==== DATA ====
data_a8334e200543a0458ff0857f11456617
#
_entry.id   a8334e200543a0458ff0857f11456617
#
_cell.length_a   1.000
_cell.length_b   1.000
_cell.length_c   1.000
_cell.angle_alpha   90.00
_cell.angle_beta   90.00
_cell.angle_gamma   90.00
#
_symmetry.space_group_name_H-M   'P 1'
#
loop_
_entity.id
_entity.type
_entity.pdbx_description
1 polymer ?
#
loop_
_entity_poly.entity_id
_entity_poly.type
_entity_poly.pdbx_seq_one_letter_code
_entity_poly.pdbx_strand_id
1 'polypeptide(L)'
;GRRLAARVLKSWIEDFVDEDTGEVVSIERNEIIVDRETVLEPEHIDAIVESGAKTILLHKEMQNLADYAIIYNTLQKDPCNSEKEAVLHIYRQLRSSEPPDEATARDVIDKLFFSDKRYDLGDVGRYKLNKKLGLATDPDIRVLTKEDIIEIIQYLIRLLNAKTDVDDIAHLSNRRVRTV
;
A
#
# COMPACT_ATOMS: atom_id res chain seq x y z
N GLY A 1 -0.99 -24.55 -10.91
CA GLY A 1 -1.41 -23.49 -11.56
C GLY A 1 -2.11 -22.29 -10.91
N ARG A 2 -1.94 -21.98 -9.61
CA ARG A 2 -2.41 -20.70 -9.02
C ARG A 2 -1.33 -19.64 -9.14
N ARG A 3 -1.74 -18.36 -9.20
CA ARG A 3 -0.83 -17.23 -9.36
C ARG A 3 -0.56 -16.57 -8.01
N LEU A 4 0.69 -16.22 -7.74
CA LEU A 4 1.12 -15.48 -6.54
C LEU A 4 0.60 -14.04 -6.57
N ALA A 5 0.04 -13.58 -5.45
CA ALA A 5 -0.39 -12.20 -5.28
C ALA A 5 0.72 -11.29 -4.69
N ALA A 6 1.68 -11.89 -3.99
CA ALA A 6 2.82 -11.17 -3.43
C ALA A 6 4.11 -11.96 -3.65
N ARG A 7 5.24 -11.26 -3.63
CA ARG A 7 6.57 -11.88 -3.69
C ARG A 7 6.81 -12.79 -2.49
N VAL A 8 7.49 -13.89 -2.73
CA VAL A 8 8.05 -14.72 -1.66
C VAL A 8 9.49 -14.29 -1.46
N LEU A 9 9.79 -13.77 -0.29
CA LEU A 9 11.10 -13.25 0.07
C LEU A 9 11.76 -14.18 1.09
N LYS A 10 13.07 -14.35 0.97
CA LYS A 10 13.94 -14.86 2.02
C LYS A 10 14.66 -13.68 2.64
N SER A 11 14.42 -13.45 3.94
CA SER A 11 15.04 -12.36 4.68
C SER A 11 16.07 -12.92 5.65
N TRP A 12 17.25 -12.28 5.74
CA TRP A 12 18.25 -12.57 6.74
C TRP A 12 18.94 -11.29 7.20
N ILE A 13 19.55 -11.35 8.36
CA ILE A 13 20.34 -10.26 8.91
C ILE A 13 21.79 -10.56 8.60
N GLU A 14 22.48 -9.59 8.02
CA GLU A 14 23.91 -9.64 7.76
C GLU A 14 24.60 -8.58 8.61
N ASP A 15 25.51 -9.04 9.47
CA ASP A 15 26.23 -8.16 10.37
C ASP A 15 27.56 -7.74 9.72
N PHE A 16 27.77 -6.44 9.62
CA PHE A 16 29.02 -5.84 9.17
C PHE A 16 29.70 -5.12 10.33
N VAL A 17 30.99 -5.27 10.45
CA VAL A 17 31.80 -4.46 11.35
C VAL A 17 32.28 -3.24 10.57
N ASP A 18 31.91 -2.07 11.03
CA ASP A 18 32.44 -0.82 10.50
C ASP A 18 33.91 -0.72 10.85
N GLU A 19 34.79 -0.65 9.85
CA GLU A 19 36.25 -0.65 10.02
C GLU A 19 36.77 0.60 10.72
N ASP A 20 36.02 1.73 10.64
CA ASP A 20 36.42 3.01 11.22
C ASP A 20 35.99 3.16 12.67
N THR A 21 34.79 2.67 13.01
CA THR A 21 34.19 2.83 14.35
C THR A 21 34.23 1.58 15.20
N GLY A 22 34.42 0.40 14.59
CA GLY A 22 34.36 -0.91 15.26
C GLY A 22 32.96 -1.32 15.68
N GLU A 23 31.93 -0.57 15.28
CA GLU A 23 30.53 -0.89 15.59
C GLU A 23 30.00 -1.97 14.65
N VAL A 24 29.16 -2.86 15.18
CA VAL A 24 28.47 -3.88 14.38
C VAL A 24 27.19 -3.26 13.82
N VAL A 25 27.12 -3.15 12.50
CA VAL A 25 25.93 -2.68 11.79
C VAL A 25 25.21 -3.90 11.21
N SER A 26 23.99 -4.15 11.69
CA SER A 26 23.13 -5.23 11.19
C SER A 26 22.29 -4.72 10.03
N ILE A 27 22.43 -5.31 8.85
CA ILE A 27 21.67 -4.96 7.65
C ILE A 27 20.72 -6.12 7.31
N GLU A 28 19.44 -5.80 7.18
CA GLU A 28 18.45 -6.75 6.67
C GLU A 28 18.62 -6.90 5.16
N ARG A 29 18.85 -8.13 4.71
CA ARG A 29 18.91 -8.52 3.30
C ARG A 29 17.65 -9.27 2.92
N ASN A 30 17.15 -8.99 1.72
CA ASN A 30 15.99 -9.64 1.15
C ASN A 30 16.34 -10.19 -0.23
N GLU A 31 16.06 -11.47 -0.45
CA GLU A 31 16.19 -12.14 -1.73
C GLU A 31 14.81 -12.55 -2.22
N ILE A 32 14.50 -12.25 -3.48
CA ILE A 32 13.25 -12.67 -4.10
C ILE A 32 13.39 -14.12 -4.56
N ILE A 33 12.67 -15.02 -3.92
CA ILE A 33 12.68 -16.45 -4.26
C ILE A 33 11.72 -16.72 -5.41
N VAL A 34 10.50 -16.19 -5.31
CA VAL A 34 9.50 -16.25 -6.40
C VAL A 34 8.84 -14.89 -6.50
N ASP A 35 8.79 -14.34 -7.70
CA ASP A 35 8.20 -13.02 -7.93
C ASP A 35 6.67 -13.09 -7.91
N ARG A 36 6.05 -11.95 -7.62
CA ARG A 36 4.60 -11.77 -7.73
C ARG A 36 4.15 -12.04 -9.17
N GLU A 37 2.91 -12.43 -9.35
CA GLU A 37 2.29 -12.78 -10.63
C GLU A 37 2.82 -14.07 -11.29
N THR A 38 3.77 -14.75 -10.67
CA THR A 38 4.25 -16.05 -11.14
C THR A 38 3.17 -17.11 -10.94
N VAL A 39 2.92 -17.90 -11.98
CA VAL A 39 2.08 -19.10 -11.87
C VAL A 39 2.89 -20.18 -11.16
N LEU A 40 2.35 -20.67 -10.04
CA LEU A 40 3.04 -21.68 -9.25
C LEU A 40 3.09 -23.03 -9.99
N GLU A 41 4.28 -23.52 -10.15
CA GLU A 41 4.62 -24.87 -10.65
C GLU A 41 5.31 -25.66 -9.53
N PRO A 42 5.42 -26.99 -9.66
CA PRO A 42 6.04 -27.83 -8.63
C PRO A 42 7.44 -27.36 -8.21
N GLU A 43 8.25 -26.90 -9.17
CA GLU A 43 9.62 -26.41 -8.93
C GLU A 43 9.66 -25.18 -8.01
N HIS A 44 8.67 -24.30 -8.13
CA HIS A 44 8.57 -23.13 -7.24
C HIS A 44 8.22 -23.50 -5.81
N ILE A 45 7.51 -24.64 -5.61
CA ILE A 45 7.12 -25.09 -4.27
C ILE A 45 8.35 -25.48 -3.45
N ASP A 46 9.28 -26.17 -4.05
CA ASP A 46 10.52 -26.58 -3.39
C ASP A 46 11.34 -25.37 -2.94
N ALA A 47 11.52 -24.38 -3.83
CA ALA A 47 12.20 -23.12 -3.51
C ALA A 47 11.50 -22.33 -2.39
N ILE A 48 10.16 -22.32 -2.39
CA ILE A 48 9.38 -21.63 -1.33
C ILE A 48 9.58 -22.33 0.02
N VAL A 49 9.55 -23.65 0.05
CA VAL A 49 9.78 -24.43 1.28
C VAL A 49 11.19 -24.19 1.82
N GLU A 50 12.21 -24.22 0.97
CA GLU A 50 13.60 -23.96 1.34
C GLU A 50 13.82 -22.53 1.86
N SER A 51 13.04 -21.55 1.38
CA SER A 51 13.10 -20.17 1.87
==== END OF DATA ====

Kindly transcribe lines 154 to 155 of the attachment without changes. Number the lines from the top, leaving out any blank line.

N PRO A 42 5.42 -26.99 -9.66
CA PRO A 42 6.04 -27.83 -8.63